In our previous post, we explained that the first step in understanding the developmental stages of a team is determining if you are leading a group or a team. If you have identified that you have created a team, then understanding how to lead at each developmental stage is key to effective leadership.
As business consultants who are also psychotherapists, we are very aware of the importance of understanding development and group dynamics in order to accomplish true change. In business, recognizing that your leadership has to adapt to your team's developmental stage will help you bring out the best in your teams.
What are the four stages of team development?
First introduced by psychologist Bruce Tuckman, the four stages of team development are Forming, Storming, Norming and Performing.
What It Is: This is a period when team members are getting to know each other. They are looking to assess each other’s strengths and figure out where they each fit in the work. Team members are asking such questions as “What does the team offer me? What is expected of me?”
Leading During Forming: From a leadership perspective, this stage should see leaders focusing on coordinating team building activities, defining goals, setting values for the group and helping people get to know each other.
What It Is: The team has gotten to know each other and now they enter the difficult and critical stage where conflict and competition increases as individual personalities emerge. There can be some bumps in the road and team performance can actually decrease. The team has to work to overcome the obstacles and work through conflicting ideas to achieve their tasks and goals.
Leading During Storming: Leaders need to see the disruption and conflict as ultimately constructive. Building a culture of trust and inclusion that ensures everyone has a voice is essential to moving through this stage. Helping team members resolve conflict effectively can help build a skill set that will increase the team’s capacity for success.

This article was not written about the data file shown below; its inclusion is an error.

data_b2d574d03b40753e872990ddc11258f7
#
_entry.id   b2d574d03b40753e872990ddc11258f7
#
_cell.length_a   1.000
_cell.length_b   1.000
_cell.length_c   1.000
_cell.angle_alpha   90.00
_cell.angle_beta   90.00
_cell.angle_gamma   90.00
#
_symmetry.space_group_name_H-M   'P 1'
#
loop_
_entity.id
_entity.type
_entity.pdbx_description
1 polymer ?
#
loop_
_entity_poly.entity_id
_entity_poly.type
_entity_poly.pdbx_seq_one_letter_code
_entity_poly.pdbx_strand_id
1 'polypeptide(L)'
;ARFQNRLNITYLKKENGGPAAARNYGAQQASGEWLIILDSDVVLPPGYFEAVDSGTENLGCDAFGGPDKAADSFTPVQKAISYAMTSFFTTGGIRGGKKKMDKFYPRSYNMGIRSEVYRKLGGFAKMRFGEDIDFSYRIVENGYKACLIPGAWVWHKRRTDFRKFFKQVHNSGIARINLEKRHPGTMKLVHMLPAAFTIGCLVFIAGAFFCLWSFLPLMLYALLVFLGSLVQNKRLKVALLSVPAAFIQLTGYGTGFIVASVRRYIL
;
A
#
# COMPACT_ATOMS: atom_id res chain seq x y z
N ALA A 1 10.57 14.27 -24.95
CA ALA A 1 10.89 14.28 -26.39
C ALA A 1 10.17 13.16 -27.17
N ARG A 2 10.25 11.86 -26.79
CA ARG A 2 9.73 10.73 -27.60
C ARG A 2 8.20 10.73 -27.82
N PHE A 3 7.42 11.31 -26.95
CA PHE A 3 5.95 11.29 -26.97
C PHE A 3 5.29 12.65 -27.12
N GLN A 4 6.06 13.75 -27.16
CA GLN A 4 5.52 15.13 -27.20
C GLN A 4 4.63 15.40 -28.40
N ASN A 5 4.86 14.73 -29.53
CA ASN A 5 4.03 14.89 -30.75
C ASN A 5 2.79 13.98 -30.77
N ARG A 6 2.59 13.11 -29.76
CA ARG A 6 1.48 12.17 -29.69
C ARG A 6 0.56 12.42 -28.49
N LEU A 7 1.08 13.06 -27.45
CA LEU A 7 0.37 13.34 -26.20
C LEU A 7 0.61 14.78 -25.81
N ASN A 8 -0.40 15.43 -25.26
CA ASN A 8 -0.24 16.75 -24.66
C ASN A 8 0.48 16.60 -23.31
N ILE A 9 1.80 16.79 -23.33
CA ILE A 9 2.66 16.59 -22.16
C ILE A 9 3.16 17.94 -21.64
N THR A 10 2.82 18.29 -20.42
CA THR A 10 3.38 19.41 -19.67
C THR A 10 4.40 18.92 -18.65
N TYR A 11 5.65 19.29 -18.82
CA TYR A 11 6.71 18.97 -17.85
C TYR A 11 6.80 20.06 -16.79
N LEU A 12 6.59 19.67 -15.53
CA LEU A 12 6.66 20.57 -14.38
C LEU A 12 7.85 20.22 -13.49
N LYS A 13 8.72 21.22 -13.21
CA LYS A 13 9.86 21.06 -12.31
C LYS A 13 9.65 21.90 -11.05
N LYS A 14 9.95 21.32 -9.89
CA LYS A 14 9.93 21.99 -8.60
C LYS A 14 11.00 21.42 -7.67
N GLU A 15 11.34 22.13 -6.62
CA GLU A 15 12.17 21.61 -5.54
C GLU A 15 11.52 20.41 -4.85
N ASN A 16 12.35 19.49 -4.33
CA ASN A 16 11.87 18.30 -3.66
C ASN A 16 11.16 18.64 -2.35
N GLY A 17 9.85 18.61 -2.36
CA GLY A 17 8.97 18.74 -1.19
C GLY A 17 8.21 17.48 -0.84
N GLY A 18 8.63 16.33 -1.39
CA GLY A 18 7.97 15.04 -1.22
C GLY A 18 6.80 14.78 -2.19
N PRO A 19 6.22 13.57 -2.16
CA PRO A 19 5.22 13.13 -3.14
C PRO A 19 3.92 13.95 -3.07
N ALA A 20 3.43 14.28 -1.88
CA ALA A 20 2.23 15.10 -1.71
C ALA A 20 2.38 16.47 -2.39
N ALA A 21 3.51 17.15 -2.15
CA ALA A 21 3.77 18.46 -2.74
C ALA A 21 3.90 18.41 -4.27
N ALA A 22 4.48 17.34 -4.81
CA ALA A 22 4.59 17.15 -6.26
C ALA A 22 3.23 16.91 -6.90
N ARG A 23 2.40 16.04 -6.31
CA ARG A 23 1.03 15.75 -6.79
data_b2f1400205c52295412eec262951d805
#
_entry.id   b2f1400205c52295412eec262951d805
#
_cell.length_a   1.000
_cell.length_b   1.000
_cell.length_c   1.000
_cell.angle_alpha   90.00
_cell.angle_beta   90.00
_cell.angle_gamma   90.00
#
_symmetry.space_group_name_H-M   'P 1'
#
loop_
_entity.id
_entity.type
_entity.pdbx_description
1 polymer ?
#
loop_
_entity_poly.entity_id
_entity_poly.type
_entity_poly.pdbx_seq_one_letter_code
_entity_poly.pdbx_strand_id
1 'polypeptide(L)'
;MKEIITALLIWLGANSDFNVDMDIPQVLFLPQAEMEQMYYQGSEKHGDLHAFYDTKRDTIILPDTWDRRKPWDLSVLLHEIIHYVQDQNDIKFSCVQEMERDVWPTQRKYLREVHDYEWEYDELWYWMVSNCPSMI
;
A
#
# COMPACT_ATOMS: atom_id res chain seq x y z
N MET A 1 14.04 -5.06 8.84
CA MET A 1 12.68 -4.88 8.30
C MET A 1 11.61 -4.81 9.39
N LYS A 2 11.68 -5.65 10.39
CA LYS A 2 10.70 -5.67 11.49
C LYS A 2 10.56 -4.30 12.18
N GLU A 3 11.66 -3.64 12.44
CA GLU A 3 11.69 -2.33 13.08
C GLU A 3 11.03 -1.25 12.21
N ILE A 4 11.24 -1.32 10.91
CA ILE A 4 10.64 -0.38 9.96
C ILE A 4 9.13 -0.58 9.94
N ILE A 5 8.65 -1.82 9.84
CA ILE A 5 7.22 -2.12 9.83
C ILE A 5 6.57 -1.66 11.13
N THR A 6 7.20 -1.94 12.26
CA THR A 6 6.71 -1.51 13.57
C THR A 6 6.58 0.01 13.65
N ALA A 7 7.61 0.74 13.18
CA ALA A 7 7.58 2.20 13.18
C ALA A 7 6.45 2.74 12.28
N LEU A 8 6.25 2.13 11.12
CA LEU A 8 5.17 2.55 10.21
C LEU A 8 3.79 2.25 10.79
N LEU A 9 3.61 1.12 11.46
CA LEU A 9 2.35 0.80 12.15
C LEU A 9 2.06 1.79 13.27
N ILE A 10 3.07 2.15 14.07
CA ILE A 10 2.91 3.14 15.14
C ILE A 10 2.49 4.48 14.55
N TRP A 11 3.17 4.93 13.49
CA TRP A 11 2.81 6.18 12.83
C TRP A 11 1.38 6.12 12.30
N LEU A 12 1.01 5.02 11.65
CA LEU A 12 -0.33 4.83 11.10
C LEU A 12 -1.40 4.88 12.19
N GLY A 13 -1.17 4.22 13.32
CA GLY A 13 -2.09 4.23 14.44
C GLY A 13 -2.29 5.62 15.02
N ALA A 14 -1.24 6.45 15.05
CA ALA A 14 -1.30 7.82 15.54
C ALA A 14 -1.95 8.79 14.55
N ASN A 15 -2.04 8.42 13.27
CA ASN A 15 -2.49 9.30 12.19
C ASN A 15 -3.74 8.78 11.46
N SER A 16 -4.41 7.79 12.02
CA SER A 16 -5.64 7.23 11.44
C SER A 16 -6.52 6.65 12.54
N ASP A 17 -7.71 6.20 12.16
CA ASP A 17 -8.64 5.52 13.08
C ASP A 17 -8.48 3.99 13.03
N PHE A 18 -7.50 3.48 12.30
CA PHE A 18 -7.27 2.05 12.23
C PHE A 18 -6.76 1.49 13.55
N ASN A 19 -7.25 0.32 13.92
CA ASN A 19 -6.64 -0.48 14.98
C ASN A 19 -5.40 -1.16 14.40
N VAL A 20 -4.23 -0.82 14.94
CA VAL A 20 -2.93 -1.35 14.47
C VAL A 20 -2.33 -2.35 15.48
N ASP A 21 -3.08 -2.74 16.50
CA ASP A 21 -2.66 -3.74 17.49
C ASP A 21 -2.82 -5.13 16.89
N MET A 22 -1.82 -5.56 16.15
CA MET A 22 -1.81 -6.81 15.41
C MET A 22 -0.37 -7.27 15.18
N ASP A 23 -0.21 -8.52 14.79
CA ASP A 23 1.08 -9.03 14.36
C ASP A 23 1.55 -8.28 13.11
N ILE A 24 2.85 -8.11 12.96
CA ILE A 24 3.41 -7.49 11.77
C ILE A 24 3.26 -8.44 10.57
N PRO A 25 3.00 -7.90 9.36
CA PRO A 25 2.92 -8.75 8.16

What It Is: Successfully moving out of the Storming Stage means conflict is resolved. The team is cohesive and performance improves. They have an increased sense of cooperation and they can focus on team goals. People are comfortable with their roles and responsibilities and the group develops their own team rules for the team.
Leading During Norming: This is empowerment time. Leaders can role model best practices and help the team formalize their ways of working. Reinforcing the values and behaviors that support a healthy team culture will help the team successfully transition to the next stage.
What It Is: The team is mature, organized and well-functioning. Team members are committed to the mission of the work. When problems emerge, there are systems in place that deal with them constructively. The team focuses on the problems at hand and meets the goals of the team.
Leading During Performing: With the group work seamlessly flowing, leaders can support the team by continuing to articulate goals, empowering the team to do their work and giving them the freedom to function within the scope of their work
Taking time to understand your team’s developmental phase will help guide your leadership style. Like human beings, some developmental stages are easier than others, but they are all necessary to mature in a healthy and productive way.
G2 Solutions has a particular expertise in guiding teams effectively through all stages of development. Contact us for more information.